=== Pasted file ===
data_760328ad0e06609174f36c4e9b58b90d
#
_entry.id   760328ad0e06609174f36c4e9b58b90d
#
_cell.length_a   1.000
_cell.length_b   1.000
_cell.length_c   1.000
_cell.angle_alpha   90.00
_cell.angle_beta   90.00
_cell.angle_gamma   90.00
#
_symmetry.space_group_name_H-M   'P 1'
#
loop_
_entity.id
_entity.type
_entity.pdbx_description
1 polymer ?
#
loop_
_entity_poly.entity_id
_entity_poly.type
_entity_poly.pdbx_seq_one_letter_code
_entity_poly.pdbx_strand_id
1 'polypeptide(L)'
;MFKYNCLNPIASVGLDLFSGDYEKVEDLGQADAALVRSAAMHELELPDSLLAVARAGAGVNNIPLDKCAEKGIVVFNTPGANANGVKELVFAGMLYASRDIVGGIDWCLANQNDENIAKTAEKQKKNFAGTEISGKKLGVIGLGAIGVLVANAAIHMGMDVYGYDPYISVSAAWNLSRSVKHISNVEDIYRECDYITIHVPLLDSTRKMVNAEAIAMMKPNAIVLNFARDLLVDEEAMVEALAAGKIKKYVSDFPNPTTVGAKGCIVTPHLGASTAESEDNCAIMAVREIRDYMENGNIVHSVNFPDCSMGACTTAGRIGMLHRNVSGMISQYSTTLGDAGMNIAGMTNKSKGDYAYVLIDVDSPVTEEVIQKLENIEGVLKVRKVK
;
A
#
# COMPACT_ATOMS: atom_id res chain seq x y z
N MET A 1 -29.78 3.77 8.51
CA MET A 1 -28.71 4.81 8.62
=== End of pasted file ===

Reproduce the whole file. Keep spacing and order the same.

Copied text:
data_760328ad0e06609174f36c4e9b58b90d
#
_entry.id   760328ad0e06609174f36c4e9b58b90d
#
_cell.length_a   1.000
_cell.length_b   1.000
_cell.length_c   1.000
_cell.angle_alpha   90.00
_cell.angle_beta   90.00
_cell.angle_gamma   90.00
#
_symmetry.space_group_name_H-M   'P 1'
#
loop_
_entity.id
_entity.type
_entity.pdbx_description
1 polymer ?
#
loop_
_entity_poly.entity_id
_entity_poly.type
_entity_poly.pdbx_seq_one_letter_code
_entity_poly.pdbx_strand_id
1 'polypeptide(L)'
;MFKYNCLNPIASVGLDLFSGDYEKVEDLGQADAALVRSAAMHELELPDSLLAVARAGAGVNNIPLDKCAEKGIVVFNTPGANANGVKELVFAGMLYASRDIVGGIDWCLANQNDENIAKTAEKQKKNFAGTEISGKKLGVIGLGAIGVLVANAAIHMGMDVYGYDPYISVSAAWNLSRSVKHISNVEDIYRECDYITIHVPLLDSTRKMVNAEAIAMMKPNAIVLNFARDLLVDEEAMVEALAAGKIKKYVSDFPNPTTVGAKGCIVTPHLGASTAESEDNCAIMAVREIRDYMENGNIVHSVNFPDCSMGACTTAGRIGMLHRNVSGMISQYSTTLGDAGMNIAGMTNKSKGDYAYVLIDVDSPVTEEVIQKLENIEGVLKVRKVK
;
A
#
# COMPACT_ATOMS: atom_id res chain seq x y z
N MET A 1 -29.78 3.77 8.51
CA MET A 1 -28.71 4.81 8.62